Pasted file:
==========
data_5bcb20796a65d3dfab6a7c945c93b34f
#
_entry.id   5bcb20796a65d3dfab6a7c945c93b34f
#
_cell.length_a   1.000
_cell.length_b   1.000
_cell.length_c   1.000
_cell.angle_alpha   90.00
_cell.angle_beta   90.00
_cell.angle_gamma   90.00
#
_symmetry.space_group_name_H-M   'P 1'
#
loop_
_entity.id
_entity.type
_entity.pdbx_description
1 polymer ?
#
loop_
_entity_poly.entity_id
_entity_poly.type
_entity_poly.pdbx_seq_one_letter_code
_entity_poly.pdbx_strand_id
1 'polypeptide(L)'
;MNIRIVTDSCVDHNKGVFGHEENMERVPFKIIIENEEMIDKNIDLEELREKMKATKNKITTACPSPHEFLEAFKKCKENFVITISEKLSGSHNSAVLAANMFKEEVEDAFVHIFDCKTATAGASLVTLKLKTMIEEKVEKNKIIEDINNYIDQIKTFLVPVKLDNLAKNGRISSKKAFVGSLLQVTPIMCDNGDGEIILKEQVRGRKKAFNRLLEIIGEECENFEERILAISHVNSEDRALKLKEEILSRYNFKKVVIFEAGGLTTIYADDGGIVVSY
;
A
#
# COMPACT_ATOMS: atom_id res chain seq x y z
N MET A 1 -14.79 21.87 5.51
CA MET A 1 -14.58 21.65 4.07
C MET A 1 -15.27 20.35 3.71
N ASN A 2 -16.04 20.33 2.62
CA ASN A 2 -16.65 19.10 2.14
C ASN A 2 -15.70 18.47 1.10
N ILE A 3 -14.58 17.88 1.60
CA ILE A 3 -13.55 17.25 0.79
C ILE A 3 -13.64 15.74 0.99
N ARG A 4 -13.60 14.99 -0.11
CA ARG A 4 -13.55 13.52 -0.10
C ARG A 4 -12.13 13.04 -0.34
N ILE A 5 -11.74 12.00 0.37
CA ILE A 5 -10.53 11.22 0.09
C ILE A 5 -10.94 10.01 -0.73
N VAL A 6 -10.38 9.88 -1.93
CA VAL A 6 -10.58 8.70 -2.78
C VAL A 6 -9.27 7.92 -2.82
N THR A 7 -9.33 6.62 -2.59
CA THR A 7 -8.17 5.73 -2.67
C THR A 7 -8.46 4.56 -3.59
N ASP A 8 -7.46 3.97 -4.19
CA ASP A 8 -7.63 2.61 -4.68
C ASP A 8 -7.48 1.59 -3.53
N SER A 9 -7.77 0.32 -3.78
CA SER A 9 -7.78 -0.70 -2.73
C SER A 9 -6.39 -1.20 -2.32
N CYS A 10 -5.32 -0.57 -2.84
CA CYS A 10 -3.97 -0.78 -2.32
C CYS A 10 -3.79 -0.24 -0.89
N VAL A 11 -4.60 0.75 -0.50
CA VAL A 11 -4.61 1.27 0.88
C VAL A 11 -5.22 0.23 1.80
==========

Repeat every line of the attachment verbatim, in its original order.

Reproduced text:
data_5bcb20796a65d3dfab6a7c945c93b34f
#
_entry.id   5bcb20796a65d3dfab6a7c945c93b34f
#
_cell.length_a   1.000
_cell.length_b   1.000
_cell.length_c   1.000
_cell.angle_alpha   90.00
_cell.angle_beta   90.00
_cell.angle_gamma   90.00
#
_symmetry.space_group_name_H-M   'P 1'
#
loop_
_entity.id
_entity.type
_entity.pdbx_description
1 polymer ?
#
loop_
_entity_poly.entity_id
_entity_poly.type
_entity_poly.pdbx_seq_one_letter_code
_entity_poly.pdbx_strand_id
1 'polypeptide(L)'
;MNIRIVTDSCVDHNKGVFGHEENMERVPFKIIIENEEMIDKNIDLEELREKMKATKNKITTACPSPHEFLEAFKKCKENFVITISEKLSGSHNSAVLAANMFKEEVEDAFVHIFDCKTATAGASLVTLKLKTMIEEKVEKNKIIEDINNYIDQIKTFLVPVKLDNLAKNGRISSKKAFVGSLLQVTPIMCDNGDGEIILKEQVRGRKKAFNRLLEIIGEECENFEERILAISHVNSEDRALKLKEEILSRYNFKKVVIFEAGGLTTIYADDGGIVVSY
;
A
#
# COMPACT_ATOMS: atom_id res chain seq x y z
N MET A 1 -14.79 21.87 5.51
CA MET A 1 -14.58 21.65 4.07
C MET A 1 -15.27 20.35 3.71
N ASN A 2 -16.04 20.33 2.62
CA ASN A 2 -16.65 19.10 2.14
C ASN A 2 -15.70 18.47 1.10
N ILE A 3 -14.58 17.88 1.60
CA ILE A 3 -13.55 17.25 0.79
C ILE A 3 -13.64 15.74 0.99
N ARG A 4 -13.60 14.99 -0.11
CA ARG A 4 -13.55 13.52 -0.10
C ARG A 4 -12.13 13.04 -0.34
N ILE A 5 -11.74 12.00 0.37
CA ILE A 5 -10.53 11.22 0.09
C ILE A 5 -10.94 10.01 -0.73
N VAL A 6 -10.38 9.88 -1.93
CA VAL A 6 -10.58 8.70 -2.78
C VAL A 6 -9.27 7.92 -2.82
N THR A 7 -9.33 6.62 -2.59
CA THR A 7 -8.17 5.73 -2.67
C THR A 7 -8.46 4.56 -3.59
N ASP A 8 -7.46 3.97 -4.19
CA ASP A 8 -7.63 2.61 -4.68
C ASP A 8 -7.48 1.59 -3.53
N SER A 9 -7.77 0.32 -3.78
CA SER A 9 -7.78 -0.70 -2.73
C SER A 9 -6.39 -1.20 -2.32
N CYS A 10 -5.32 -0.57 -2.84
CA CYS A 10 -3.97 -0.78 -2.32
C CYS A 10 -3.79 -0.24 -0.89
N VAL A 11 -4.60 0.75 -0.50
CA VAL A 11 -4.61 1.27 0.88
C VAL A 11 -5.22 0.23 1.80